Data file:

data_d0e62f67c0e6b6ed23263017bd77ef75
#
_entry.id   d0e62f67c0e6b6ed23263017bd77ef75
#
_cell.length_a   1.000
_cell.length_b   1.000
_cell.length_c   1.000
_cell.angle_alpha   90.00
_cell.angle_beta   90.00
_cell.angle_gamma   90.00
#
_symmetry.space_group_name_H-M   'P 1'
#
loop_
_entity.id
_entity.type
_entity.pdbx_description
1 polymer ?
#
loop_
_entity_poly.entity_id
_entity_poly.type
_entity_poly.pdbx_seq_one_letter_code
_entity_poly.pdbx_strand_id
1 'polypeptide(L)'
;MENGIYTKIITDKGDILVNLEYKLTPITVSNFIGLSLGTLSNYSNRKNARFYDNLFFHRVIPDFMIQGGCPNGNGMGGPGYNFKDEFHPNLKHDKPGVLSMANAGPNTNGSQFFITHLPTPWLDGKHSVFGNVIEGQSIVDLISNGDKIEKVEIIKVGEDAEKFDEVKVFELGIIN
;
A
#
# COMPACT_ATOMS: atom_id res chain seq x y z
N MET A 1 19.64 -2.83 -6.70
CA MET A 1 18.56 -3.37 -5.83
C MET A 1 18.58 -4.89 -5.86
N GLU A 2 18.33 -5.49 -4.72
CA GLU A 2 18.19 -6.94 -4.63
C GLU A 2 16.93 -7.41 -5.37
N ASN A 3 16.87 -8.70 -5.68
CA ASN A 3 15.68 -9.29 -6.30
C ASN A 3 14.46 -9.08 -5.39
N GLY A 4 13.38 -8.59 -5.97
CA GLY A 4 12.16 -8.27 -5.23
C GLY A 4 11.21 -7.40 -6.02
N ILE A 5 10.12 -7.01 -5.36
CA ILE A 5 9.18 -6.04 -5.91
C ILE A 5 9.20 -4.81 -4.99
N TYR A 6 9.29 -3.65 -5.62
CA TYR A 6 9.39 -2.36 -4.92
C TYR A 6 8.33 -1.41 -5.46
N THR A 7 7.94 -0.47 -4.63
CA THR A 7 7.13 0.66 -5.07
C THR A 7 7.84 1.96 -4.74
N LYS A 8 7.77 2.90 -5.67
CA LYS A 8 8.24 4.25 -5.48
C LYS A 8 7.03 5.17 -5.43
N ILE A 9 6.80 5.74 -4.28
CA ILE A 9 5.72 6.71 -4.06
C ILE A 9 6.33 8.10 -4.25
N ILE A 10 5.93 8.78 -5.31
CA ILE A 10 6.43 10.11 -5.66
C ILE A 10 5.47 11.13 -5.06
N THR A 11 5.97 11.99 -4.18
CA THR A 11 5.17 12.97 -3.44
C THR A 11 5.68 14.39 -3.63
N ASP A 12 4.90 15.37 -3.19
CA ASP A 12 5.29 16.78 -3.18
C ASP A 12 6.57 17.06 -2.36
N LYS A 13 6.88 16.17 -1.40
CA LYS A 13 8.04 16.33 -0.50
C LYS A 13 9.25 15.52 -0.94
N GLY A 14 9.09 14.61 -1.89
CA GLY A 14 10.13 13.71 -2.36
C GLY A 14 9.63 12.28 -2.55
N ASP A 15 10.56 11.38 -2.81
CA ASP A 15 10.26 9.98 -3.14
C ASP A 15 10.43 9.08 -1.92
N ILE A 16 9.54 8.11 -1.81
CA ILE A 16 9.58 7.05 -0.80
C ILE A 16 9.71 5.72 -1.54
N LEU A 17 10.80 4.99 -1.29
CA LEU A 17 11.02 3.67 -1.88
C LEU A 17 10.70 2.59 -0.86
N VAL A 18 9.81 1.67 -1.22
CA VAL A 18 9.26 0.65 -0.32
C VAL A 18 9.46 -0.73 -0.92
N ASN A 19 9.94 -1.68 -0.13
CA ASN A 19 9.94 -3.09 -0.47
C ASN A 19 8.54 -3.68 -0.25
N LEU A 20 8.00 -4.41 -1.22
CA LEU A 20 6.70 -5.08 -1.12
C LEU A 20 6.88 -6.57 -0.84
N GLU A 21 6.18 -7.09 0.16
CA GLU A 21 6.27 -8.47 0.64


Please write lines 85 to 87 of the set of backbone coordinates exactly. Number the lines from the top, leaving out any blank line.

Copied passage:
N ASN A 19 9.94 -1.68 -0.13
CA ASN A 19 9.94 -3.09 -0.47
C ASN A 19 8.54 -3.68 -0.25